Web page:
fatoreal - convert ASCII to REAL value


#include <cbase/dtypes.h>

int fatoreal (sptr, format, r, size)

char *sptr;

char *format;

REAL *r;

int size;


Fatoreal converts a string pointed to by sptr to a REAL value using format to control the conversion. The result of the conversion is stored in the REAL value pointed at by r. Size is the size of the REAL value. Fatoreal supports both double and float data types. Size must be the size of a double or the size of a float.

Fatoreal first tries to convert sptr using format. If this fails, fatoreal applies the standard input rules for REAL values. These rules allow an optional string of tabs and spaces, then an optional minus sign, then a string of digits optionally containing a decimal separator character (returned by getfdec(C-3)). The string may also contain one or more of the thousands separator character (returned by getfthou(C-3)) to make the number more readable.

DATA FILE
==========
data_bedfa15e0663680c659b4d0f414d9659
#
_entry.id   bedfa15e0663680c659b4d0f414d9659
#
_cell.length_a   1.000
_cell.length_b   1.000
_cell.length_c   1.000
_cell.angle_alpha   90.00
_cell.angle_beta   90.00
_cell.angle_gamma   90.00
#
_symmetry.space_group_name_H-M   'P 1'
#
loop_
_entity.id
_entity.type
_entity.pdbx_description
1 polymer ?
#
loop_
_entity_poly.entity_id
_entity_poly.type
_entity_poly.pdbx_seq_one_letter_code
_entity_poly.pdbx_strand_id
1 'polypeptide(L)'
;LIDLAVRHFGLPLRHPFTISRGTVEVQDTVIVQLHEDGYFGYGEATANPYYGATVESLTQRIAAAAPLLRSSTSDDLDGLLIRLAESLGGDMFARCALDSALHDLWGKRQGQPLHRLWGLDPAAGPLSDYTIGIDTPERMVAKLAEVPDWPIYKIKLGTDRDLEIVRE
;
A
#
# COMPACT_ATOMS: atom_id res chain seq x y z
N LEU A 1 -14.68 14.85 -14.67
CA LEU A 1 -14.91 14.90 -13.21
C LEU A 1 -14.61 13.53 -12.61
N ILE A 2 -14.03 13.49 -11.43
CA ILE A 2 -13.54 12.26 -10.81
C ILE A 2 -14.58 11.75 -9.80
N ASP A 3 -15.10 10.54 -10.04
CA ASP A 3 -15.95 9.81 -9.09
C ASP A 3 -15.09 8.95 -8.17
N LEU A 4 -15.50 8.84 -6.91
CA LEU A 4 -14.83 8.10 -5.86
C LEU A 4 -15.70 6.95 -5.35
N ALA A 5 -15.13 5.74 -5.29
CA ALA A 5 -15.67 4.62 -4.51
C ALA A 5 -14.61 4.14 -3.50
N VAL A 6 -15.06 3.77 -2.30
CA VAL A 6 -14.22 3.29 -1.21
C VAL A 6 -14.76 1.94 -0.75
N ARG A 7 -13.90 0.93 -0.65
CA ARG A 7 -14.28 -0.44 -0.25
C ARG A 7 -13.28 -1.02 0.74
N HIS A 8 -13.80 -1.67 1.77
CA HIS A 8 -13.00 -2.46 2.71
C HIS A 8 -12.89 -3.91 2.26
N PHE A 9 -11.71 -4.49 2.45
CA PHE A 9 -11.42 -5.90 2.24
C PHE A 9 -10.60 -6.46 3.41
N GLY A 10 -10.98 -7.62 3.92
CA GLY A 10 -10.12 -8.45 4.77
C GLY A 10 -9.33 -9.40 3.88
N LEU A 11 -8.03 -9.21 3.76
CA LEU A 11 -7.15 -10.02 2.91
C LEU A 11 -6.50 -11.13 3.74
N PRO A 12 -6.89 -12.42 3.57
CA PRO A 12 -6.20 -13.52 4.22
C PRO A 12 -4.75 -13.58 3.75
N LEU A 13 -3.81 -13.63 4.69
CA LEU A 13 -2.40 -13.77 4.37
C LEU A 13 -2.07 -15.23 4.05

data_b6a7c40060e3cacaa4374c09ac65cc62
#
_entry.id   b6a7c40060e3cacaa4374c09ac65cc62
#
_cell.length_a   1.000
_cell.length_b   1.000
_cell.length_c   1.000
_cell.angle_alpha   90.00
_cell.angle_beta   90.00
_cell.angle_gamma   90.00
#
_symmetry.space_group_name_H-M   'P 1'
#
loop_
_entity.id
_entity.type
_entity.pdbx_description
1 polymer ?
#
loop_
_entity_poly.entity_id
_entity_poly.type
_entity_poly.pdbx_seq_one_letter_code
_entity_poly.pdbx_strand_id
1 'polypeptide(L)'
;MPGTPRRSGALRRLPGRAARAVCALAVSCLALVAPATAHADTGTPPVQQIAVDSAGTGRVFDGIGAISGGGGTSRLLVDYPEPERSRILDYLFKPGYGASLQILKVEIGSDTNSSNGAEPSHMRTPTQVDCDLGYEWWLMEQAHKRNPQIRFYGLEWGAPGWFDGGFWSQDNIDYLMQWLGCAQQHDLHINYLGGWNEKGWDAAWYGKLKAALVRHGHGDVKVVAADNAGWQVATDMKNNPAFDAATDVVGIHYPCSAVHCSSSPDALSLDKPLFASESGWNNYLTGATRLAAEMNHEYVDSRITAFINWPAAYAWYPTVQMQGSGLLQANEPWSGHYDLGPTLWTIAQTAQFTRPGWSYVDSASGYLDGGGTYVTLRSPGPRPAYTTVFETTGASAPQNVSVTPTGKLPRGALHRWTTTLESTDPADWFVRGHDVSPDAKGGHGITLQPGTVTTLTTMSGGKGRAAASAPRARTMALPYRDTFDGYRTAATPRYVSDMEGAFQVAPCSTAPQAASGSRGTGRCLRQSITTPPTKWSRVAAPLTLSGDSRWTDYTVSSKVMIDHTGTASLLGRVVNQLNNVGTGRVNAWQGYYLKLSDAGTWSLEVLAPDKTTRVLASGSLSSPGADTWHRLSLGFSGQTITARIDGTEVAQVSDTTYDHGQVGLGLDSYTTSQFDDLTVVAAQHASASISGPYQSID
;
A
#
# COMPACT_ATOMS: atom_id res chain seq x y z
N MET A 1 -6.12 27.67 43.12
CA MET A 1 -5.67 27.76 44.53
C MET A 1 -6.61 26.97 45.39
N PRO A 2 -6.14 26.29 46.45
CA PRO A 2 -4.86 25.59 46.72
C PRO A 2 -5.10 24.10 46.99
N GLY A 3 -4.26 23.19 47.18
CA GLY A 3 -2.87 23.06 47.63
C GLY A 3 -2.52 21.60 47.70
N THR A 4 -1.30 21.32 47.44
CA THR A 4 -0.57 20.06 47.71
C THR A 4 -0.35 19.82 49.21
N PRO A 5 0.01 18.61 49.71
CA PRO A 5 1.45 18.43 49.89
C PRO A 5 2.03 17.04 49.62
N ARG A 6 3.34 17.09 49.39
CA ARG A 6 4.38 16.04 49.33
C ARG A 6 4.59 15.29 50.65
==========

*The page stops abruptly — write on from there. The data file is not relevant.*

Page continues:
Fatoreal returns the number of characters in sptr used to convert the value. The advantages of using fatoreal over atof(3) is that fatoreal understands special formats and special characters for the defined country, it accepts a number containing embedded thousands separator characters (commas for U.S.A. formats). Fatoreal also performs more edit checks than atof(3) and atoreal(C-3).

The first unrecognized character ends the string. When doing edit checks, it is left to the calling program to determine if what is left of sptr after the conversion process should be considered valid.


fcountry(C-3), getfthou(C-3), getfdec(C-3), atoreal(C-3), atof(3)

C/Base Reference Manual Chapter 13, "Formatting Data Values"


If an error occurs, fatoreal returns a negative number and the contents of r are undefined. The following symbolic error codes are defined in <cbase/dtypes.h>:

FTOOBIG size is not the size of a double or float (use sizeof function) or the result overflowed

FFORMAT format is invalid

FIFORMAT sptr does not conform to any of the formatting rules


Fatoreal defines overflow to mean a number with more than 15 digits to the left of the decimal point for double values, and more than 6 digits to the left of the decimal point for float values.